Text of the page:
In 2010, the government said it planned to increase the proportion of women using contraception from 27 to 60 percent - or from 2.1 million to 4.2 million women (or their partners) - over the next five years, part of efforts to reduce the country’s high infant and maternal mortality rates.
“Our estimation indicates that this target is not achievable,” said Peter Bujari, executive director of Health Development Tanzania, an NGO that monitors government spending on reproductive health programs.
He added, “We estimate Tanzania will hit about 47 percent [contraception prevalence rate], at best, if all the momentum and promises of government and donors since last year are honoured and sustained.”
Tanzania’s national contraceptive prevalence rate is well below that of its neighbours, like Rwanda (45 percent), Uganda (30 percent) and Kenya (46 percent).
An issue of funding
“The government will need to increase its investment in health, and particularly reproductive health, if Tanzania is to achieve these targets,” Bujari noted. “There is also need to ensure that funds meant for the provision of reproductive health services are disbursed in a timely manner.”
Simon Mbele, the executive director of UMATI, a national NGO providing sexual and reproductive health information and services in Tanzania, told IRIN that, “while the government [has] shown commitment in meeting these targets, like putting more money in areas with low prevalence rates, time might too short to reach the 60 percent goal.”
To meet its targets, the country required some US$88.2 million between 2010 and 2015. But the government has released far less than the amount needed. In 2009/2010, for instance, out of an estimated need of 9.6 billion Tanzanian shillings ($6 million, using current exchange rates), the government released 7.5 billion shillings ($4.7 million). In 2011/2012, the government released only 4 billion shillings ($2.5 million), when the estimated need was 20 billion shillings ($12.4 million).
“Modest government funds for family planning increased threefold from 2010 to 2011,” according to Advance Family Planning, a health rights advocacy group led by the Bill and Melinda Gates Institute for Population and Reproductive Health and the Johns Hopkins Bloomberg School of Public Health. Though the budget includes a line for contraceptives, “national budget allocation and actual spending for contraceptives remains weak.”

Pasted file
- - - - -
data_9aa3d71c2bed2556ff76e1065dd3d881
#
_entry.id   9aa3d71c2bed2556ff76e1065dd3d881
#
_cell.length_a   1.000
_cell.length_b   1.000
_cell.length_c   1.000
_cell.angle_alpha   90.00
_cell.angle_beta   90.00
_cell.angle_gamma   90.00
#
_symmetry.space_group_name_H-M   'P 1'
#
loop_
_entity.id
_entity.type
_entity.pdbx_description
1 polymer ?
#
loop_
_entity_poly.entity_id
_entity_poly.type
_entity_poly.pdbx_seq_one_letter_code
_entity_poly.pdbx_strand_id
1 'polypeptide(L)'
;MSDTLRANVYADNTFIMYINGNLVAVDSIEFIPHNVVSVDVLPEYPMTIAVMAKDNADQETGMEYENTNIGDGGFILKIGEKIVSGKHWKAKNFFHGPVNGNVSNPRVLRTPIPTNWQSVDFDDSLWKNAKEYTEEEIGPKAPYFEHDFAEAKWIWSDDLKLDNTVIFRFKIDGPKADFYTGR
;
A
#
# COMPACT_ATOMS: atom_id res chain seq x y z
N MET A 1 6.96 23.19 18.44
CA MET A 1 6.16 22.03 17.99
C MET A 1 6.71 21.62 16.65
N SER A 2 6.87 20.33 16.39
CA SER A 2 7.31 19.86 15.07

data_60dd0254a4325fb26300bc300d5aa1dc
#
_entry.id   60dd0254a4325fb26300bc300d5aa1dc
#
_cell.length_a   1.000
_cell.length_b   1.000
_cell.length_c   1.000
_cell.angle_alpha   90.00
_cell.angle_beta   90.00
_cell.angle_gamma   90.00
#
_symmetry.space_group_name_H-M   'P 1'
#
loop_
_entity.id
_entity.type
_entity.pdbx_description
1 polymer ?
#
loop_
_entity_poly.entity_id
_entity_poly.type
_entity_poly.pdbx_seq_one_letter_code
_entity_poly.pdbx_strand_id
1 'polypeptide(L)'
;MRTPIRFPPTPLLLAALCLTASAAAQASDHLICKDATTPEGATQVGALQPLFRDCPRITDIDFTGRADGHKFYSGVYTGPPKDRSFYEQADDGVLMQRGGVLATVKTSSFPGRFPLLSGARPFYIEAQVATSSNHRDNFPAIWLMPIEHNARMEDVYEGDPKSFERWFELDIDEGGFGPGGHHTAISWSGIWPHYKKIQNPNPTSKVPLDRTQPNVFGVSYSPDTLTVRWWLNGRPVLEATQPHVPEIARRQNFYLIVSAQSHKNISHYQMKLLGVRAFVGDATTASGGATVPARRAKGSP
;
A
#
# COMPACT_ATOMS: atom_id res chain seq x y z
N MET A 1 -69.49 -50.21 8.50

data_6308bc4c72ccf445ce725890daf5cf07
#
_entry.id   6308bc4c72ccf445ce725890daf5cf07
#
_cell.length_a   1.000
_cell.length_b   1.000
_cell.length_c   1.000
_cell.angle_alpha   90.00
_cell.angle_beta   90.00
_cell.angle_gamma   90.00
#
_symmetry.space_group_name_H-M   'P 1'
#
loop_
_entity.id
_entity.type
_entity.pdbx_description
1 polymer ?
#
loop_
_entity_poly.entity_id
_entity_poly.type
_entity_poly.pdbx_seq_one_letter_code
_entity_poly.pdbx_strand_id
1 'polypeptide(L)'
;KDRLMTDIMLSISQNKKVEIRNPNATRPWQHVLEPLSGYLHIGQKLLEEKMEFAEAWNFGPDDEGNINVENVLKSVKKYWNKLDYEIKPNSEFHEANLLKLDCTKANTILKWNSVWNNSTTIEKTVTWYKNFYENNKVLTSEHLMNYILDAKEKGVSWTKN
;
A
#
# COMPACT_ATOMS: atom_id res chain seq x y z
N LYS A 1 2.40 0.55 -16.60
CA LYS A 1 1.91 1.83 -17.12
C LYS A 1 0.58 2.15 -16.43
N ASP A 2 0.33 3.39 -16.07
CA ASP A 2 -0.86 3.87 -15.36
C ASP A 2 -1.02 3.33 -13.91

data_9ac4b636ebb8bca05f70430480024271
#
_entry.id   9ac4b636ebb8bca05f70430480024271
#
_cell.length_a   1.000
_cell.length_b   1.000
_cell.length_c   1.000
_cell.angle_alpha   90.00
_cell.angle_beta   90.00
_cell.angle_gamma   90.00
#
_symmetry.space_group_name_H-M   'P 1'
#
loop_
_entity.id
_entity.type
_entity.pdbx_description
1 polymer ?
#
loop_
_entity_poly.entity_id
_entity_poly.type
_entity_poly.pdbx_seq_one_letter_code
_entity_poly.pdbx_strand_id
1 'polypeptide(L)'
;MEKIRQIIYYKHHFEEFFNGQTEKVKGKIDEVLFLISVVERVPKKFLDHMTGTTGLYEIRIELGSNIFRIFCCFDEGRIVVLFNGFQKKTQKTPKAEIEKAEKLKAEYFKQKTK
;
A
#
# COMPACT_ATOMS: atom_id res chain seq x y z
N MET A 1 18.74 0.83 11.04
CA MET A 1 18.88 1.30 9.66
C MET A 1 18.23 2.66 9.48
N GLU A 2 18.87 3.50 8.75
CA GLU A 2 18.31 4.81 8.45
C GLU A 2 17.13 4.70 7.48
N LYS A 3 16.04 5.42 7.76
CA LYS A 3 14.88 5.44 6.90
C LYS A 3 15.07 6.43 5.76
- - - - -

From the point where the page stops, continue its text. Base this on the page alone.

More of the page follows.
A survey carried out by reproductive rights NGO Marie Stopes International revealed that just 700,000 more women used contraceptives between 2010 and 2012.
Pasiens Mapunda, a reproductive health expert at Pathfinder International, told IRIN that while “women are beginning to take up family planning and facility births are increasing” challenges such as “inadequate health facilities, long distance[s] from homes to the nearest available hospital and even low staffing still remain and needs to be dealt with.”
Senior government officials, however, told IRIN they are upbeat about meeting their target.
“We committed ourselves to reach that target and we are confident of achieving it, there is no doubt about it,” said Minister of Health Hussein Mwinyi.
But he admitted there are hurdles. “The task to raise the number of family planning users in the country to 4.2 million by 2015 is daunting, and has its challenges, notably inadequate budget allocation.” He added that “the government [is] mobilizing resources to meet the target”.
“We have outlined different priority strategies that require funding, and our partners in development are willing to support us. We might not have spent on family planning as needed, but the government must also fund other priority areas,” he said.